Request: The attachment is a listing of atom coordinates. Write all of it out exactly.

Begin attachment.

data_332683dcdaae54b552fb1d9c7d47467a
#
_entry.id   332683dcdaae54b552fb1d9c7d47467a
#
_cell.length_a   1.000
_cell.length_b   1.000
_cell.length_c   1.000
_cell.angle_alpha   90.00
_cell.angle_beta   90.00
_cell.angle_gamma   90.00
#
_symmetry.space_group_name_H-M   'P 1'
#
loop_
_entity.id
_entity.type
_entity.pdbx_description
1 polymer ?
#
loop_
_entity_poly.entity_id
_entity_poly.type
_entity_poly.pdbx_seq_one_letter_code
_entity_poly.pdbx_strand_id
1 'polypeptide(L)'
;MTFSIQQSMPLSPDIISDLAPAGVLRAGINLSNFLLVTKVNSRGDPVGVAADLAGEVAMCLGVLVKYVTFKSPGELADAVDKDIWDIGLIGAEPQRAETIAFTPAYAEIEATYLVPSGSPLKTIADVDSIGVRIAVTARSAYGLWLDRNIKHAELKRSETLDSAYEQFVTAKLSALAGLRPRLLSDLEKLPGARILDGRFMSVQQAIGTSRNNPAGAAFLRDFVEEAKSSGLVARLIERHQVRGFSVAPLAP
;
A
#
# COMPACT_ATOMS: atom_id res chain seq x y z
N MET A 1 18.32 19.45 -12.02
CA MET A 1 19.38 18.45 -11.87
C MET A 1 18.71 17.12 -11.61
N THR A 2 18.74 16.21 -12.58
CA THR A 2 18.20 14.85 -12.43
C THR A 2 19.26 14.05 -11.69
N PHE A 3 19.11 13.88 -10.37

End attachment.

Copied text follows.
data_332683dcdaae54b552fb1d9c7d47467a
#
_entry.id   332683dcdaae54b552fb1d9c7d47467a
#
_cell.length_a   1.000
_cell.length_b   1.000
_cell.length_c   1.000
_cell.angle_alpha   90.00
_cell.angle_beta   90.00
_cell.angle_gamma   90.00
#
_symmetry.space_group_name_H-M   'P 1'
#
loop_
_entity.id
_entity.type
_entity.pdbx_description
1 polymer ?
#
loop_
_entity_poly.entity_id
_entity_poly.type
_entity_poly.pdbx_seq_one_letter_code
_entity_poly.pdbx_strand_id
1 'polypeptide(L)'
;MTFSIQQSMPLSPDIISDLAPAGVLRAGINLSNFLLVTKVNSRGDPVGVAADLAGEVAMCLGVLVKYVTFKSPGELADAVDKDIWDIGLIGAEPQRAETIAFTPAYAEIEATYLVPSGSPLKTIADVDSIGVRIAVTARSAYGLWLDRNIKHAELKRSETLDSAYEQFVTAKLSALAGLRPRLLSDLEKLPGARILDGRFMSVQQAIGTSRNNPAGAAFLRDFVEEAKSSGLVARLIERHQVRGFSVAPLAP
;
A
#
# COMPACT_ATOMS: atom_id res chain seq x y z
N MET A 1 18.32 19.45 -12.02
CA MET A 1 19.38 18.45 -11.87
C MET A 1 18.71 17.12 -11.61
N THR A 2 18.74 16.21 -12.58
CA THR A 2 18.20 14.85 -12.43
C THR A 2 19.26 14.05 -11.69
N PHE A 3 19.11 13.88 -10.37